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Re: st: Java plugins. Experiences, pros and cons, when to use them?


From   Phil Schumm <pschumm@uchicago.edu>
To   Statalist Statalist <statalist@hsphsun2.harvard.edu>
Subject   Re: st: Java plugins. Experiences, pros and cons, when to use them?
Date   Thu, 20 Feb 2014 13:43:29 -0600

On Feb 20, 2014, at 10:08 AM, Christophe Kolodziejczyk <ck.statalist@gmail.com> wrote:
> I would like to have some feedback from  anyone on the list who could share his or her experience with Java plugins. It is a new feature of Stata 13 and I haven't tried it yet. But I was wondering in which cases they might be useful and whether there is an advantage in terms of execution time compared to mata. I don't really see why Stata Corp has actually introduced them, but I would be happy to learn more about them :-).


Perhaps the biggest reason to use Java is to make use of the many available libraries.  These days, much of programming is knowing the libraries available for the language you're working in, and using these effectively instead of attempting to recreate things yourself.  Recreating functionality that already exists in a standard library is not only inefficient, but it is unlikely that what you come up with will be as good (since the libraries have evolved over time, and are typically maintained and contributed to by multiple, professional programmers).

For example, last Spring I started a Stata application (written almost entirely in Mata) that needed to be able to read/write arbitrary files in both XML and JSON formats.  Writing your own XML or JSON parser is exactly the type of thing you never want to do if you can avoid it, since doing it well is hard, and there are excellent, highly-tested libraries out there for most programming languages.  But there I was, and not knowing that in ~3 months Stata 13 was going to be released with Java plugin capability, I bit the bullet.  The job was made more doable by the fact that for this particular application, I only needed to support part of each spec.  However, if I had known that Stata 13 was going to introduce Java plugins, I would definitely have waited.

Understand that in introducing Java plugins, Stata took a large step toward eliminating what had traditionally been an advantage of R over Stata.  The fact that it is possible to link to code written in other popular languages (e.g., Python) from within R (and vice versa) makes possible projects like R/GRASS, which combines the statistical functionality of R with the GIS functionality of GRASS to facilitate geostatistical and spatial data analysis.  By making it possible to extend Stata with Java code, a much larger pool of programmers and libraries are now available for developing new areas of application and new functionality.  Ultimately, all Stata users will benefit (even if they don't write Java code themselves).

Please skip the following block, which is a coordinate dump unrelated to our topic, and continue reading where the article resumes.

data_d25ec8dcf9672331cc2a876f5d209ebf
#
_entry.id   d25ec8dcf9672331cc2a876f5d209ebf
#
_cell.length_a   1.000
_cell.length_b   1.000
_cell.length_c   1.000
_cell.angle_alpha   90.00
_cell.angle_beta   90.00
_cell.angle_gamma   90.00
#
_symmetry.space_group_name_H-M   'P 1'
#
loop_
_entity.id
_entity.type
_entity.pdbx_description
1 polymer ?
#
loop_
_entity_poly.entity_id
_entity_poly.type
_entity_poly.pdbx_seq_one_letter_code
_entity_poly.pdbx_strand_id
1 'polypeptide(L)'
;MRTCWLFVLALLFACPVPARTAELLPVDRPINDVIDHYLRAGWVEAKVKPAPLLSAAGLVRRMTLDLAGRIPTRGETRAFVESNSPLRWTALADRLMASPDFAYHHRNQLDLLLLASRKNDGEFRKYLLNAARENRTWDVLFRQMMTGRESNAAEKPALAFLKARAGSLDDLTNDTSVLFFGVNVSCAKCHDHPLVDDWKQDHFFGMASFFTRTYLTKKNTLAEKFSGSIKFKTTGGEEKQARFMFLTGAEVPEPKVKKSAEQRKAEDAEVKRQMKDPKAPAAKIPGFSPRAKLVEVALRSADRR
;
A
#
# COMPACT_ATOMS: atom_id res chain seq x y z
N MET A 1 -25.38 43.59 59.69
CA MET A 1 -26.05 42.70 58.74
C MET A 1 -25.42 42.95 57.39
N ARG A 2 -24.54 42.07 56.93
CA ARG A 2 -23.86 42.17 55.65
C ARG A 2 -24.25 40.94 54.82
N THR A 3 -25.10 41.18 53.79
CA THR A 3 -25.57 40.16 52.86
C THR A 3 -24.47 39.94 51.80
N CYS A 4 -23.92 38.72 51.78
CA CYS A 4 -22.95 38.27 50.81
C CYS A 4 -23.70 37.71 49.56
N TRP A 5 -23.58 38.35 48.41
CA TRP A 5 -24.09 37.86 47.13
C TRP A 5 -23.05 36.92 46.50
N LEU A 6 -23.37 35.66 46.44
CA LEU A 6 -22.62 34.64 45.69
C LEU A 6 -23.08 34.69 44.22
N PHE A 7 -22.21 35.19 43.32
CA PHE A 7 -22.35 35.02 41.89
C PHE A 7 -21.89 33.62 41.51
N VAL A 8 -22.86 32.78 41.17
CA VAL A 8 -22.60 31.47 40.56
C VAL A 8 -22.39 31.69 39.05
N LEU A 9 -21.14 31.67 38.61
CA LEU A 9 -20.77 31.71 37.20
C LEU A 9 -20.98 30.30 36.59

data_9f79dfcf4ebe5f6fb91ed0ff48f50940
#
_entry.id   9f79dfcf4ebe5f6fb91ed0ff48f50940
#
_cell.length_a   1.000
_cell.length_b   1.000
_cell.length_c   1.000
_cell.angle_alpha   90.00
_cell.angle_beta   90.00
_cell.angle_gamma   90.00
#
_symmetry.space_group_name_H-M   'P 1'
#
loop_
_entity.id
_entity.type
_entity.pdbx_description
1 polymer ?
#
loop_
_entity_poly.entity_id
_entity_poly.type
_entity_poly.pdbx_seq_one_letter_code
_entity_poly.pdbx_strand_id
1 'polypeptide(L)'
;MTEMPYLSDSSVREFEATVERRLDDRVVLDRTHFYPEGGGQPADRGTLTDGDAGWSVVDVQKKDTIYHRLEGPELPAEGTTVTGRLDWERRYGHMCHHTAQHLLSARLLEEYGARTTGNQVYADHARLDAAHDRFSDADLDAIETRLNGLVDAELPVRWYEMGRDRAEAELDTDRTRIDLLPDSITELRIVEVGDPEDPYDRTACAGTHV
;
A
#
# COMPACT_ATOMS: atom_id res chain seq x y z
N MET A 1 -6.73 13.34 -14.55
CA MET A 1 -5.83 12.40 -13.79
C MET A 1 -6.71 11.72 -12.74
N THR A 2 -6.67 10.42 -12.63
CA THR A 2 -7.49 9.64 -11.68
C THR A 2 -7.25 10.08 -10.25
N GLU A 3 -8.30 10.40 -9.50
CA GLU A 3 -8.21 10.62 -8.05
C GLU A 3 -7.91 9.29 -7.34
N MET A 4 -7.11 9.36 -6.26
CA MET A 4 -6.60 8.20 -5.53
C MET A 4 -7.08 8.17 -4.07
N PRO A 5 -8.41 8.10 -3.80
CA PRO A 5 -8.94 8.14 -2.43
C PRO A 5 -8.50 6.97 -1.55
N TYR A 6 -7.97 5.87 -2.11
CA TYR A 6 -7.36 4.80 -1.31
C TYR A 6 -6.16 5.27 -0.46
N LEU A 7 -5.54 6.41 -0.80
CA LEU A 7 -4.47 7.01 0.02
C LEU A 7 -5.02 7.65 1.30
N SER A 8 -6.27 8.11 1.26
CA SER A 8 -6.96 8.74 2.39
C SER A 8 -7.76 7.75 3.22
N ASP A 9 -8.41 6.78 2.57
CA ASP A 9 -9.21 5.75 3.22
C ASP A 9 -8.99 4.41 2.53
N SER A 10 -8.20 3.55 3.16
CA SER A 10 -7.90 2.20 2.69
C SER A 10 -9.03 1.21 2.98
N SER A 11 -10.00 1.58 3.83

Now, as to the decision about whether to write a particular module in Mata or in Java (assuming it does not already exist in an available Java library), this is a decision that has has both objective and subjective/personal elements.  Personally, my Java programming skills are not that strong, and so I would tend to lean toward Mata unless there were something that was obviously easier to do in Java (if Stata had chosen to add Python plugins instead of Java, my decision might be different).  It is of course possible that certain tasks may be faster in one language than the other, and I'll be interested to read about such performance comparisons as they emerge.  However, it is often the case that poor program design/implementation has greater implications for performance than properties of the languages themselves (assuming you are comparing among byte-compiled languages), and since the work I do generally doesn't require optimizing for performance, the decision about which l!
 anguage to use for me will typically depend primarily on which is easier for a specific task.  Of course, if you are working on a performance-critical application, this calculation would be different.


-- Phil


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